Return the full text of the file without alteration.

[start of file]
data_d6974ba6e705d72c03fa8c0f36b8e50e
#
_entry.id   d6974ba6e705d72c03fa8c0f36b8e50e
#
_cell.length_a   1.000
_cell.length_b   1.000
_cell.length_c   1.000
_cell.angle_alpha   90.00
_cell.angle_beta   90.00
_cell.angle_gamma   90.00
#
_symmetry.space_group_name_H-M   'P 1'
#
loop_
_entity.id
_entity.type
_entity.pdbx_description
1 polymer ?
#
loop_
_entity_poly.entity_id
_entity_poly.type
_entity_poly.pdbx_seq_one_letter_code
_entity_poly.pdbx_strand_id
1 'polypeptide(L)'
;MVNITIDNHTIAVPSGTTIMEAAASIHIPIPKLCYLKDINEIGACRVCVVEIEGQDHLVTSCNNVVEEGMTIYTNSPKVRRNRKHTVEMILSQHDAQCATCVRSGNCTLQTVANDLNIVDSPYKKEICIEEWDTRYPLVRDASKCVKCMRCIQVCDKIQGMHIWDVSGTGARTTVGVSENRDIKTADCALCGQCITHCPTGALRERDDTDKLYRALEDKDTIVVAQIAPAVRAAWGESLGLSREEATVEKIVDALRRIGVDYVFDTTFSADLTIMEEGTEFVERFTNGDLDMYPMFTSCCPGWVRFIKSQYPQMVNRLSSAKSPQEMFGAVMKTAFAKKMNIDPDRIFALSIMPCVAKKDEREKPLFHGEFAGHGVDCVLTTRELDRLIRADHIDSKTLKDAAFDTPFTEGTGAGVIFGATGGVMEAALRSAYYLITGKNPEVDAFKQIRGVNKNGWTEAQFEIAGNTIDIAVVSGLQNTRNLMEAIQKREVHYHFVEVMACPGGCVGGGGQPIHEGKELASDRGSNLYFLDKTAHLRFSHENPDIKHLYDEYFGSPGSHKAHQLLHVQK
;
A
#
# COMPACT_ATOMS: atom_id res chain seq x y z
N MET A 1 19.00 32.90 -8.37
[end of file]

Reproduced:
data_d6974ba6e705d72c03fa8c0f36b8e50e
#
_entry.id   d6974ba6e705d72c03fa8c0f36b8e50e
#
_cell.length_a   1.000
_cell.length_b   1.000
_cell.length_c   1.000
_cell.angle_alpha   90.00
_cell.angle_beta   90.00
_cell.angle_gamma   90.00
#
_symmetry.space_group_name_H-M   'P 1'
#
loop_
_entity.id
_entity.type
_entity.pdbx_description
1 polymer ?
#
loop_
_entity_poly.entity_id
_entity_poly.type
_entity_poly.pdbx_seq_one_letter_code
_entity_poly.pdbx_strand_id
1 'polypeptide(L)'
;MVNITIDNHTIAVPSGTTIMEAAASIHIPIPKLCYLKDINEIGACRVCVVEIEGQDHLVTSCNNVVEEGMTIYTNSPKVRRNRKHTVEMILSQHDAQCATCVRSGNCTLQTVANDLNIVDSPYKKEICIEEWDTRYPLVRDASKCVKCMRCIQVCDKIQGMHIWDVSGTGARTTVGVSENRDIKTADCALCGQCITHCPTGALRERDDTDKLYRALEDKDTIVVAQIAPAVRAAWGESLGLSREEATVEKIVDALRRIGVDYVFDTTFSADLTIMEEGTEFVERFTNGDLDMYPMFTSCCPGWVRFIKSQYPQMVNRLSSAKSPQEMFGAVMKTAFAKKMNIDPDRIFALSIMPCVAKKDEREKPLFHGEFAGHGVDCVLTTRELDRLIRADHIDSKTLKDAAFDTPFTEGTGAGVIFGATGGVMEAALRSAYYLITGKNPEVDAFKQIRGVNKNGWTEAQFEIAGNTIDIAVVSGLQNTRNLMEAIQKREVHYHFVEVMACPGGCVGGGGQPIHEGKELASDRGSNLYFLDKTAHLRFSHENPDIKHLYDEYFGSPGSHKAHQLLHVQK
;
A
#
# COMPACT_ATOMS: atom_id res chain seq x y z
N MET A 1 19.00 32.90 -8.37